federal government and with the private sector. second, with regard to improving the cyber ecosystem and reducing vulnerabilities, the commission understood that markets are usually more efficient than government and can try better cybersecurity. we looked at what the market isn't performing that function today. and a key reason is that markets need information in order to be effective. to provide this information we ask that congress establish a national cybersecurity certification and labeling authority to help consumers make informed decisions when buying an active devices. published guidelines for cloud security services, create a bureau of cyber statistics, promote a more effective and efficient cyber insurance market, and passed the national data breach notification law. finally i believe one of the most important pillars in the report is resilience. we need to reduce the benefits
side in the adversaries cost-benefit analysis. sometimes the most cost-effective way to reduce cyber risk will be reducing our dependence on those network systems. developing redundancies, perhaps even analog backup, for ways of interacting cyber ethics. paper ballots are way of building resilience into infrastructure, for example. we have a number of urgent election recommendations but i would like to conclude with our recommendation to build public resilience against disinformation. media literacy can help but we really need to focus on defeating a key objective of our adversary, which is to weaken democracy by pouring gasoline on the flames of division that already occupy online discourse. pushing americans to give up on our institutions, not just election, but the justice system, the rule of law, and
democracy. they seek to destroy the informed and engaged citizenry upon which a democracy depends. to defeat our adversaries objective the commission calls for reinvigorating civic education. help americans rediscover our shared values, understand why democracy is so valuable that it is under attack, and that every american must stay engaged to hold our institutions accountable and continue to move toward a more perfect union. thank you for the opportunity to testify, and i look forward to your questions. >> thank you, ms. spaulding. our final witness is mr. thomas fanning, also a commission of the cyberspace solarium commission and the chairman president and ceo of southern company, one of the nation's leading energy companies. he has worked for southern company for more than 38 years and curly serves as a culture of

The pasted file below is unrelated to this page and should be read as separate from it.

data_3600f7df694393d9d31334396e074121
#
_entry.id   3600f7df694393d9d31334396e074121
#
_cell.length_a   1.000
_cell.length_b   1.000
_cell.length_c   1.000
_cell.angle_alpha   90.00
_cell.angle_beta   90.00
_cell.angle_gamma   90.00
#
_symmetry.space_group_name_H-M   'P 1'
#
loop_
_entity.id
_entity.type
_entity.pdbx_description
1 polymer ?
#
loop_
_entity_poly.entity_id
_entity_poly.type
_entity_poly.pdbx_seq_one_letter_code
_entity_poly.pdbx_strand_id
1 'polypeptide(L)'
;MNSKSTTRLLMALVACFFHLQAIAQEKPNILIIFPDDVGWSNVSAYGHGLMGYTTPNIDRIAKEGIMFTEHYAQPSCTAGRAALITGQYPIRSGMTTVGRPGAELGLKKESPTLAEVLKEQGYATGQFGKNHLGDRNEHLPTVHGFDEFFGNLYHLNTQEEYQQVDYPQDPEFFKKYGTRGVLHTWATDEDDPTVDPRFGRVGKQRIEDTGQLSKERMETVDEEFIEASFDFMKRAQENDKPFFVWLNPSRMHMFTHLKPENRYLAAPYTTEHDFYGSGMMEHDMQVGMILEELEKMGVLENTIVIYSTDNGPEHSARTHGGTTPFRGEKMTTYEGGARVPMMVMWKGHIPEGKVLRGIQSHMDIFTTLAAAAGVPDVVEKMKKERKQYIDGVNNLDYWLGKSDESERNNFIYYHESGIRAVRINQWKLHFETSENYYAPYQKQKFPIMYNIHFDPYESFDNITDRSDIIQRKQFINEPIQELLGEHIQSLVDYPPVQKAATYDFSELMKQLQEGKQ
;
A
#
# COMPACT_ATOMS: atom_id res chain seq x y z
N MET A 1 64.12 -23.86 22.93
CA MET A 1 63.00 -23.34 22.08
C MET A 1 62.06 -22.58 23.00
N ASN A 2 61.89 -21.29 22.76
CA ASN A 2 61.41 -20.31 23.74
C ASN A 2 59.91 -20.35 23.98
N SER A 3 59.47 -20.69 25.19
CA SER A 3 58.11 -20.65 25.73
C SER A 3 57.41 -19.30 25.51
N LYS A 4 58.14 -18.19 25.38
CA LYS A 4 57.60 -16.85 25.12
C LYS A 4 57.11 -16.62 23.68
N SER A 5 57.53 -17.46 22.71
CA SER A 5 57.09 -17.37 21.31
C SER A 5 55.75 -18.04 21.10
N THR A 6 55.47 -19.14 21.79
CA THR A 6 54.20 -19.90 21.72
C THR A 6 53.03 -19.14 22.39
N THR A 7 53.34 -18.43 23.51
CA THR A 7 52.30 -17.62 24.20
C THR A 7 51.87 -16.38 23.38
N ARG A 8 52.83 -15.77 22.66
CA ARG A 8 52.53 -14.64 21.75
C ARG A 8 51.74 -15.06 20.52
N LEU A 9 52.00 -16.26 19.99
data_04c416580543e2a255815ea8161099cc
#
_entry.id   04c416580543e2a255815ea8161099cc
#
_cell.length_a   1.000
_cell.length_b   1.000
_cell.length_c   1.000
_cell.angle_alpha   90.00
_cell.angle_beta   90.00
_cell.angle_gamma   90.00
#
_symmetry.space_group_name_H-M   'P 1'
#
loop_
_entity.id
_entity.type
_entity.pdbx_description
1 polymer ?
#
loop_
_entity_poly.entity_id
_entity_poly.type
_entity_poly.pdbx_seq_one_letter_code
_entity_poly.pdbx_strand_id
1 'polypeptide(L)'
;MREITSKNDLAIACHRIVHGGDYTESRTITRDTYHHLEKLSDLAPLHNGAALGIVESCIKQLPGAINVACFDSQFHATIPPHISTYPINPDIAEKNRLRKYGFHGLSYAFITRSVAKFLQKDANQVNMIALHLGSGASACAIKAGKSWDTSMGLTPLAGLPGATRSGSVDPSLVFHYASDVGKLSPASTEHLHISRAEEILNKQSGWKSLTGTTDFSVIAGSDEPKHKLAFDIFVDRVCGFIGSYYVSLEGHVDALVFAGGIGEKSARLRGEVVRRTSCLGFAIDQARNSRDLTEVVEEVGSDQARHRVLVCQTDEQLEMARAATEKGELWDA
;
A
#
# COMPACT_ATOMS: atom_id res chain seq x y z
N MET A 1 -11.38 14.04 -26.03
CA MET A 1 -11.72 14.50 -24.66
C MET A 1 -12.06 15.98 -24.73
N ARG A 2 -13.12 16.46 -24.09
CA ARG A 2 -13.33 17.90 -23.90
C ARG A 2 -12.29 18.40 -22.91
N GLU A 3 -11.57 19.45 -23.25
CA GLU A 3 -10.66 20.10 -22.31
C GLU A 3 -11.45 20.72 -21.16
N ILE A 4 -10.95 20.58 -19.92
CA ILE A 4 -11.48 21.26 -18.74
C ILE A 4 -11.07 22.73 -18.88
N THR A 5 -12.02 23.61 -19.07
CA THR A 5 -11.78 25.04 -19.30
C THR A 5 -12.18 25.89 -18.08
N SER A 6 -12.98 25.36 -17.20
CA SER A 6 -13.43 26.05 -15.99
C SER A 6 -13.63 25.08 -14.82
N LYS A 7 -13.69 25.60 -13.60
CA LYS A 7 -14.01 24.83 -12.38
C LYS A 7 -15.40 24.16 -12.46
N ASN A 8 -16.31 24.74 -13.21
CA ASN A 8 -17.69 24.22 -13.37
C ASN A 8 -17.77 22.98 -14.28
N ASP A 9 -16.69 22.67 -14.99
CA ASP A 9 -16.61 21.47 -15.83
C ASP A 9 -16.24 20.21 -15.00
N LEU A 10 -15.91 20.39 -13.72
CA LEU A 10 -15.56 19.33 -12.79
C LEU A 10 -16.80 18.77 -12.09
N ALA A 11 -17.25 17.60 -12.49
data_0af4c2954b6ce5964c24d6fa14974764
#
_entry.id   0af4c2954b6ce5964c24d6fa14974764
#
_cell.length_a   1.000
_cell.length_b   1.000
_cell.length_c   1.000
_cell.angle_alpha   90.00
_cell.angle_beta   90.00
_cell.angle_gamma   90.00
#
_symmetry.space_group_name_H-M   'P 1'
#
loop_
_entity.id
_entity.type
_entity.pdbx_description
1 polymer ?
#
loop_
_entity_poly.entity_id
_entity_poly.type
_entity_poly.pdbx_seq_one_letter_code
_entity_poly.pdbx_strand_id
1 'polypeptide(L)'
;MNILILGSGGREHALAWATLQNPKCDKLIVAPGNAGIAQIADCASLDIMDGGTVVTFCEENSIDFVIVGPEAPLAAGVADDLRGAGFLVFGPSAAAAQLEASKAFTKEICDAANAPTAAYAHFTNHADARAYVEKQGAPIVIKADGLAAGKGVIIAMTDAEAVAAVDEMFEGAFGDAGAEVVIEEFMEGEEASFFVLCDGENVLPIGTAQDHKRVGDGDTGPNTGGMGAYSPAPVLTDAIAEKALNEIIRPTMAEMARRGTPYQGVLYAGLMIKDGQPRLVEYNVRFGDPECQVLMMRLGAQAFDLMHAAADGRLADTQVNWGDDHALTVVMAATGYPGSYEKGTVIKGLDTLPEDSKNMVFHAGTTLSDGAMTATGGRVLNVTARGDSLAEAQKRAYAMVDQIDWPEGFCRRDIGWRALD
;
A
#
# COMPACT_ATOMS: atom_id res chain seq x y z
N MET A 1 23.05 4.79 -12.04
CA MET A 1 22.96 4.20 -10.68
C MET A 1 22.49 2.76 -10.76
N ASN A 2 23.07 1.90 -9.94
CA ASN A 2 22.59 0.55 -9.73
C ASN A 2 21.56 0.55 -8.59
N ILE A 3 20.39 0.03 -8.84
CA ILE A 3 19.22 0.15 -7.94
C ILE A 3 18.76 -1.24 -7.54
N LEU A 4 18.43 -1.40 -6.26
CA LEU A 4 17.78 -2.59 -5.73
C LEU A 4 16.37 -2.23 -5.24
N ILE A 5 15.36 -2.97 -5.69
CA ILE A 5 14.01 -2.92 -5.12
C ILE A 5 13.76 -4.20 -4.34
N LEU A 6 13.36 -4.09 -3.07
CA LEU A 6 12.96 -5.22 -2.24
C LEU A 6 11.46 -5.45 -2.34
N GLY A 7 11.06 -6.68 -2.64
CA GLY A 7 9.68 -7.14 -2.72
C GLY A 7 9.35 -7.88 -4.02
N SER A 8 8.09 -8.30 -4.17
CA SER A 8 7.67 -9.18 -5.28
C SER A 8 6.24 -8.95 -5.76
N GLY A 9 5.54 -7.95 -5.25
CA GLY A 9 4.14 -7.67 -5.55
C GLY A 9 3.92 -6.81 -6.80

electricity subsector coordinating council, principal liaison between the federal government and electric power sector on matters of national security, from terrorism and cybersecurity to disaster recovery. he has privacy served on the board of directors and chairman of the federal reserve board in atlanta federal reserve bank in atlanta. mr. fanning. >> good morning. thank you, chairman johnson, ranking member peters, and members of the committee for the opportunity to testify today. the united states is at war, virtually unchecked for years, our adversaries have been stealing our intellectual property and disrupting american commerce and our democratic way of life. this war is being waged primarily on our nation's critical infrastructure, mainly the energy sector, telecommunications networks and our financial system. fully 80 some% of the critical infrastructure of the united states is owned and operated by the private sector making
collaboration between the private sector and the government imperative. cyberspace solarium commission was created to reimagine u.s. national security doctrine for this new digital reality. later cyber deterrence approach outlined in the solarium commission report serves as a practical roadmap to protect, repair, hold accountable, and respond to existential cyber threats. we proposed a three prong strategy for success, recent behavior on the battlefield, and impose costs on her adversaries, and deny benefits to our enemy. certainly there is no internationally accepted and civil evacuation de-escalation in cyberspace. the first step in reshaping behavior on this battlefield is to define state accepted behaviors in cyberspace to include clear consequences for behaviors that are not acceptable.
then we need to communicate these behaviors not only to our friends but also our adversaries who attack us. every day american companies like southern company face millions of cyber attacks including from nations the adversaries. with the full support of the private sector, the federal, must advance a strategy to fend forward and an offensive posture in cyberspace through regular, persistent engagement with friends and foes alike. this engagement must include the full weight of the federal government including the department of defense, the fbi, the secret service and the intelligence community to allow for rapid and effective responses to these attacks. the third strategic prong is deny benefits to our enemies. we can do that by strengthening the critical infrastructures the building and maintain continuity against a cyber attack. we must also take steps to reshape the cyber ecosystem, the